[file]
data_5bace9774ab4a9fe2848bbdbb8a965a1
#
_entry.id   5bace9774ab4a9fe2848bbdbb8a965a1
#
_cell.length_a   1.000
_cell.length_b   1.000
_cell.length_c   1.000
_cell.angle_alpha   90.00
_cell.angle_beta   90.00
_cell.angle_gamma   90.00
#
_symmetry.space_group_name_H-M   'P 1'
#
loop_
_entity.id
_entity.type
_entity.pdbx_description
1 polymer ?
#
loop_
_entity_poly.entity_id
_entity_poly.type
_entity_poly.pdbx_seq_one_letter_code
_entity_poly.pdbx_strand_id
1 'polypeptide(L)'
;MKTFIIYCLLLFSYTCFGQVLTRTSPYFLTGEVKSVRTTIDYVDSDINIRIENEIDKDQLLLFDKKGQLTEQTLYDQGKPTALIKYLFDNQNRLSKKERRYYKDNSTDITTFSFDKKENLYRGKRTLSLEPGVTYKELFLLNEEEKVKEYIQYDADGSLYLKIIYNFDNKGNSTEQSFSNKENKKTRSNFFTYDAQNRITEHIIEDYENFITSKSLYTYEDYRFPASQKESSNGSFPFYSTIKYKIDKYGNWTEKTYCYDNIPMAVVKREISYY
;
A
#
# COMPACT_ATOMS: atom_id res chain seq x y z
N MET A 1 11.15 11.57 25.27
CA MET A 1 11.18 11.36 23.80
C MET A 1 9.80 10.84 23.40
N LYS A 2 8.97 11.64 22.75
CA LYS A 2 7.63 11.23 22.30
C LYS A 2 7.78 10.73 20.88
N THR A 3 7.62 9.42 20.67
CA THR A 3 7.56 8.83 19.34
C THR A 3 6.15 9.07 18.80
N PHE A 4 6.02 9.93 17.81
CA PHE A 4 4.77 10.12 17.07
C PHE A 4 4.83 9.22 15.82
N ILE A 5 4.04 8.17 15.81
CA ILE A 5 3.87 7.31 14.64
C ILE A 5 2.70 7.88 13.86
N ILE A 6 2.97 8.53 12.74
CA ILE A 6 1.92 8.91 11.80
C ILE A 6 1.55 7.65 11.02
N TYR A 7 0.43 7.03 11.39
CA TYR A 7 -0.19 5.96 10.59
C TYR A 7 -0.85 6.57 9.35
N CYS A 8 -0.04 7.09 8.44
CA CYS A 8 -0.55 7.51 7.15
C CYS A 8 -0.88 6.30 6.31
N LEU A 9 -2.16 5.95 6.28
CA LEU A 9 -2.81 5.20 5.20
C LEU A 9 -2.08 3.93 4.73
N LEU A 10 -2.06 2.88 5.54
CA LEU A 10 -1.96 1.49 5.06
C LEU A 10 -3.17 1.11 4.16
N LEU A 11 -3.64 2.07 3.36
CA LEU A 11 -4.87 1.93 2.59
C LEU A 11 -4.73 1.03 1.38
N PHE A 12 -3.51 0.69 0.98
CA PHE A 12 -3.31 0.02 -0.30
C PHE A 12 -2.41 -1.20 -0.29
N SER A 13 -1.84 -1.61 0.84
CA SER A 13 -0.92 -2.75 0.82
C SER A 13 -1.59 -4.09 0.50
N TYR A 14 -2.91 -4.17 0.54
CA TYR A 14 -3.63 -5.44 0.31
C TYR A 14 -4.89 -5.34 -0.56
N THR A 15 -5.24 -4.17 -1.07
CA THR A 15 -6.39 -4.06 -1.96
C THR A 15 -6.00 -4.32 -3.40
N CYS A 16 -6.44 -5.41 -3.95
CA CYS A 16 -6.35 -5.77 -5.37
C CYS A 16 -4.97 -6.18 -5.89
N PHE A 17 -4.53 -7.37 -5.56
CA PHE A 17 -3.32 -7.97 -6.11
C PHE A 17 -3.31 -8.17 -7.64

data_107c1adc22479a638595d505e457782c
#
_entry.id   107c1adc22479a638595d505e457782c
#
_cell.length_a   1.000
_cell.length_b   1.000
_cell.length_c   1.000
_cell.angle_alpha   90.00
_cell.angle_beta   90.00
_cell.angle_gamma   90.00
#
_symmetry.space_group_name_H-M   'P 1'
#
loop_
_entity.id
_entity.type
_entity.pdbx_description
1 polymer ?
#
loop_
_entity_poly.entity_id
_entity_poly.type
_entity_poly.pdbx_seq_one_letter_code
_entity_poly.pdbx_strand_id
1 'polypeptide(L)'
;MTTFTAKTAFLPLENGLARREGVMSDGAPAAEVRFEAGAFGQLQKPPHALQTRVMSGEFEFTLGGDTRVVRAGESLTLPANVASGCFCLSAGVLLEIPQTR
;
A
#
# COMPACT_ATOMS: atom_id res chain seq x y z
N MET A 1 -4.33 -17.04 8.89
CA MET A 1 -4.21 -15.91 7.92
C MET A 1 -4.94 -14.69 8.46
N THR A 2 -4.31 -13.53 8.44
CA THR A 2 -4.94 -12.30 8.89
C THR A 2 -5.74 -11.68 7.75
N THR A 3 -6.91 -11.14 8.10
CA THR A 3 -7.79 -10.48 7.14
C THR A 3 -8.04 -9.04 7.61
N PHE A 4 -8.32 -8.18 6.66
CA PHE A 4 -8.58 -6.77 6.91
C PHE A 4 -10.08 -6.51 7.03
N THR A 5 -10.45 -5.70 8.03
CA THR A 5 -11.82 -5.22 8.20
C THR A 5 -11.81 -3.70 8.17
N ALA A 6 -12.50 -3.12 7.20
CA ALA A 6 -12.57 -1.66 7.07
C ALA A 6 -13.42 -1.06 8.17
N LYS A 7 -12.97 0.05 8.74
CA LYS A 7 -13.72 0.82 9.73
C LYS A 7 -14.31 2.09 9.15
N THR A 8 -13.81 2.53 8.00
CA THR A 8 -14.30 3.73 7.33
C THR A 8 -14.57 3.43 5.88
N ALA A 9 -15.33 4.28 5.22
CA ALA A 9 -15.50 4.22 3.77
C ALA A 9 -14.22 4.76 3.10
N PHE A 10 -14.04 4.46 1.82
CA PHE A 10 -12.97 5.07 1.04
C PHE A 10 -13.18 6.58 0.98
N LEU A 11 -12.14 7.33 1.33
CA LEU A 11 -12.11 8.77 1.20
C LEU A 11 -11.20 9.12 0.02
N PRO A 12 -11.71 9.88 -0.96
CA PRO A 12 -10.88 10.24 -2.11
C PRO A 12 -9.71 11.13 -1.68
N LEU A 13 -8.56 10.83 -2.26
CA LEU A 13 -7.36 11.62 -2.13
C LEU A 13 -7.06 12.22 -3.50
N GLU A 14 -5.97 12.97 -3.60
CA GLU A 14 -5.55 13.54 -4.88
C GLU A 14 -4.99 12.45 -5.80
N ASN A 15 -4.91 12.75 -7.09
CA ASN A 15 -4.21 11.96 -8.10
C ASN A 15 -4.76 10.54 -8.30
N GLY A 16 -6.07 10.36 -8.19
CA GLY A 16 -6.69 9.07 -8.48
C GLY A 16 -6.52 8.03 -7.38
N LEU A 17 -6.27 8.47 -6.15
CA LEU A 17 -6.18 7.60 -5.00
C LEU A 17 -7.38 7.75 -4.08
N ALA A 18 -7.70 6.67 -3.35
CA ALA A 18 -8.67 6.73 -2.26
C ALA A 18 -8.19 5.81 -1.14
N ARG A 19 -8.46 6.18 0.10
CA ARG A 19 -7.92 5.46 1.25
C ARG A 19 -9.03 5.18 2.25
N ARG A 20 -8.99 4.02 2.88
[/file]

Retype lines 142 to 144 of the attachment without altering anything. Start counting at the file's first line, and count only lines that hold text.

N LEU A 11 -12.14 7.33 1.33
CA LEU A 11 -12.11 8.77 1.20
C LEU A 11 -11.20 9.12 0.02